The Nintendo Switch, a hybrid home and handheld gaming console, was released last Friday and met with rave reviews. A user found that the Switch runs on a FreeBSD kernel according to the copyright notices. This is the second gaming company to use FreeBSD for their console’s operating system, Sony based PS4’s operating system Orbis OS on FreeBSD. Kudos to Nintendo and Sony for supporting FreeBSD!
In this BSD Now episode, hosts Allan Jude and Kris Moore talk about weird Unix thing “cd //”, using Steam with playonbsd, and an interview about BSD sockets API. Press play below to tune in:
BSD Now weekly content roundup: http://www.bsdnow.tv/episodes/2017_03_01-getting_steamy_here
Jupiter Broadcasting show notes: http://www.jupiterbroadcasting.com/107231/getting-steamy-here-bsd-now-183/
This blog by user Bobulate writes about his work in progress with FreeBSD and CPack, a cross-platform software packaging tool that comes with CMake packing software. Read about his thoughts at the link below.
Some days of the week, I work on Free Software projects that aren’t ready to see the light yet; they live in my own git repo’s, or wherever. While I have the intention of publishing eventually, I usually want to get things somewhat working before throwing code out there.
Part of checking if things work is packaging, and installing the stuff on more than one system. Sure, I can build everywhere, or copy around executables, but it struck me that it’d be cool to have packages — you know, installable with the system package manager — for the stuff I make. O yeah, I know flatpak is the new orange, but I’m not that hip. I’ll stick with Debian and FreeBSD packages, thanks.
Original post: http://euroquis.nl/bobulate/?p=1531
Ed Maste of the FreeBSD Foundation gives us an update on a February project initiative — blacklistd has been completely ported from NetBSD by Kurt Lidl. Read their full announcement at the link below.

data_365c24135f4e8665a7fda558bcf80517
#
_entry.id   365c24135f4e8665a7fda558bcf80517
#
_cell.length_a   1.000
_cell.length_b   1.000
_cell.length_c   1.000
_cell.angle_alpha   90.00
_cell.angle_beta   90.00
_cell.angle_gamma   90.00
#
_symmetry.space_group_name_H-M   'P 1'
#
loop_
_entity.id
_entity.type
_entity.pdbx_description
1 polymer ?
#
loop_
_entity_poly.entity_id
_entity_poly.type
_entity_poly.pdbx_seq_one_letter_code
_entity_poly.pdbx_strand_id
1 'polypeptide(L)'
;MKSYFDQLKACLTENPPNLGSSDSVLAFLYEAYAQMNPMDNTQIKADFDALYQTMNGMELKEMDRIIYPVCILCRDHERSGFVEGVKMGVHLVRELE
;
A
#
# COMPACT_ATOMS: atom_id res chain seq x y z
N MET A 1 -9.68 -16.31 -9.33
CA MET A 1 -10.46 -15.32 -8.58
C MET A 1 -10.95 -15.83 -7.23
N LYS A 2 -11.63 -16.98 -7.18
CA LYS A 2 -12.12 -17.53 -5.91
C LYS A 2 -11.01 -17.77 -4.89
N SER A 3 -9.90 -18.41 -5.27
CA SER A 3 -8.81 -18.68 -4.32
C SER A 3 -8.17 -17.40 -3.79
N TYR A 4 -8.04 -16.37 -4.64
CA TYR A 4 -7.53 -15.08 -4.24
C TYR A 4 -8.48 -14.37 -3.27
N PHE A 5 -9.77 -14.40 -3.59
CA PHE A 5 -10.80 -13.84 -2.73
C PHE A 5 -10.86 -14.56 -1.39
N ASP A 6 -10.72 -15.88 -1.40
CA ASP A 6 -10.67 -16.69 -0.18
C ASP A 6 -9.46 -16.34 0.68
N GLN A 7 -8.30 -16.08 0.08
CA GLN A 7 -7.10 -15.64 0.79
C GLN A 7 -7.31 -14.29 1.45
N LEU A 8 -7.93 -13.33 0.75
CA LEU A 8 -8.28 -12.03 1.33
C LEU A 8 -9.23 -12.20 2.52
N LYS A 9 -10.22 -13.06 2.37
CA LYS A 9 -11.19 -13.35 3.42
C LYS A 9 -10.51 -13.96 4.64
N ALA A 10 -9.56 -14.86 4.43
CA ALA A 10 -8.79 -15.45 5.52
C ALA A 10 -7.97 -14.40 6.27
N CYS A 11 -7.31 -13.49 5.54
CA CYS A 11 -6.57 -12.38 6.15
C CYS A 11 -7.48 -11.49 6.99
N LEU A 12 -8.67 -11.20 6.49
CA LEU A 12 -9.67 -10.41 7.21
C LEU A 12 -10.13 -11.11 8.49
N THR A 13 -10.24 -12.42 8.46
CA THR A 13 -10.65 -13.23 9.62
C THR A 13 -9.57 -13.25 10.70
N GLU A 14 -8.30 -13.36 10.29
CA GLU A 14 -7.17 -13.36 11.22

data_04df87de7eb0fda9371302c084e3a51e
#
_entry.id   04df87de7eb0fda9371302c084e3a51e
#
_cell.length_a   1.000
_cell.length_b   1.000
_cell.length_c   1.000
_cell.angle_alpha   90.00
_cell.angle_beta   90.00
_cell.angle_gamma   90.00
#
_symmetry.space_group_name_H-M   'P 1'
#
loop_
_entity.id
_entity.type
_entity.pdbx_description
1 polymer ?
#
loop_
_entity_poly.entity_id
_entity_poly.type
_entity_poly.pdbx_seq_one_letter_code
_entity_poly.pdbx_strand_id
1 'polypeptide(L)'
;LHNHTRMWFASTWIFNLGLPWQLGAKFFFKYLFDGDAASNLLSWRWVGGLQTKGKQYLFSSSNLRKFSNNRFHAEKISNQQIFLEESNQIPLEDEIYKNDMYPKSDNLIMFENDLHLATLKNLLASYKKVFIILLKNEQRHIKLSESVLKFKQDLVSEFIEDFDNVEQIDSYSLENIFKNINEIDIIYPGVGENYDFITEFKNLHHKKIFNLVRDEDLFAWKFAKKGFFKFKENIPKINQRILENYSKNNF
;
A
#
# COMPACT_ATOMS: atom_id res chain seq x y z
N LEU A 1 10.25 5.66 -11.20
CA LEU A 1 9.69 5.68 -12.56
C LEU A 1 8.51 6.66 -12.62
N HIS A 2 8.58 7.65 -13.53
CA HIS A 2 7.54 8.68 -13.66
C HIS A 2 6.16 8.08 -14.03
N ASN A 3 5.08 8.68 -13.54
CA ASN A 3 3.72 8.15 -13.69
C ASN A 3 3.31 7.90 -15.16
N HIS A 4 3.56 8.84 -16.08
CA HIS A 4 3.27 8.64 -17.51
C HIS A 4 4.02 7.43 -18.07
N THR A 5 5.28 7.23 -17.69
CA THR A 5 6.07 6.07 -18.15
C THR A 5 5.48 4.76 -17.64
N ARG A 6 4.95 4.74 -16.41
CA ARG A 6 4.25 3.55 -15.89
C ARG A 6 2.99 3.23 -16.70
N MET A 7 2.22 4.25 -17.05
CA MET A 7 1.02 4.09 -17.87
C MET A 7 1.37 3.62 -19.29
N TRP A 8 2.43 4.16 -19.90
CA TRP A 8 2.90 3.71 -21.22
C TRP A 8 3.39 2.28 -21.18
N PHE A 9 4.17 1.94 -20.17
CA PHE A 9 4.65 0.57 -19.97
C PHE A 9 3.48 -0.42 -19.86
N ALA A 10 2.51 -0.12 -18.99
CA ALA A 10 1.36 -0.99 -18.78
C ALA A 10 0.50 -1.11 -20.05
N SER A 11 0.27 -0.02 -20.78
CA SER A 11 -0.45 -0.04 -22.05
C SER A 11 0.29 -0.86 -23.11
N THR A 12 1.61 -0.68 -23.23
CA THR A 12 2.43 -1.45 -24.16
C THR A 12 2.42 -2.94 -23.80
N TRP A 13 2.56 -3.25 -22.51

Internet-connected servers regularly face brute-force attacks on services that they provide, such as SSH or authenticated SMTP. We’d like to limit the number of brute-force attempts that may be made, both to prevent unwarranted access to the resources and to limit the impact of noisy log files.
There are a number of existing tools to mitigate brute force attacks, including fail2ban and sshguard. These operate by monitoring log files for entries corresponding to failed access attempts, and then automatically installing a firewall rule to temporarily disallow further access from the same source. These tools are functional but can be somewhat fragile and require ongoing maintenance to track any changes in log message formats.
User David Pasek shows us how to get VMware tools installed on a virtual machine running FreeBSD. VMware tools improves your virtual machine experience by providing driver compatibility, etc. Follow the link below for the full set of instructions.
FreeBSD is my favorite operating system. All my FreeBSD servers (except embedded systems on physical micro computers) are running as virtual machines. FreeBSD is officially supported GuestOS by VMware so nothing stops to virtualize FreeBSD even for productional use.
VMware Tools is a suite of utilities that enhances the performance of the virtual machine’s guest operating system and improves management of the virtual machine. Although the guest operating system can run without VMware Tools, you would lose important functionality and convenience. In other words, VMware tools are not necessary but highly recommended to use on virtual machines running on top of VMware ESXi hosts.
MirageOS is a library operating system that builds unikernels for the purpose of high-performance network applications for cloud and mobile platforms. Recently, the developers have announced support for KVM hypervisor and FreeBSD’s bhyve. Read the full article for more information on what this capability brings.
Expanding Unikernels Support
Previously, unikernels created using MirageOS were far from being able to boot anywhere. They supported only environments hosted using the Xen hypervisor.
With the release of MirageOS 3.0, however, the platform now supports the KVM and FreeBSD bhyve hypervisors, too. That’s significant because it brings the unikernels a step closer to realizing their full potential—which is to be entirely environment-agnostic and capable of booting anywhere.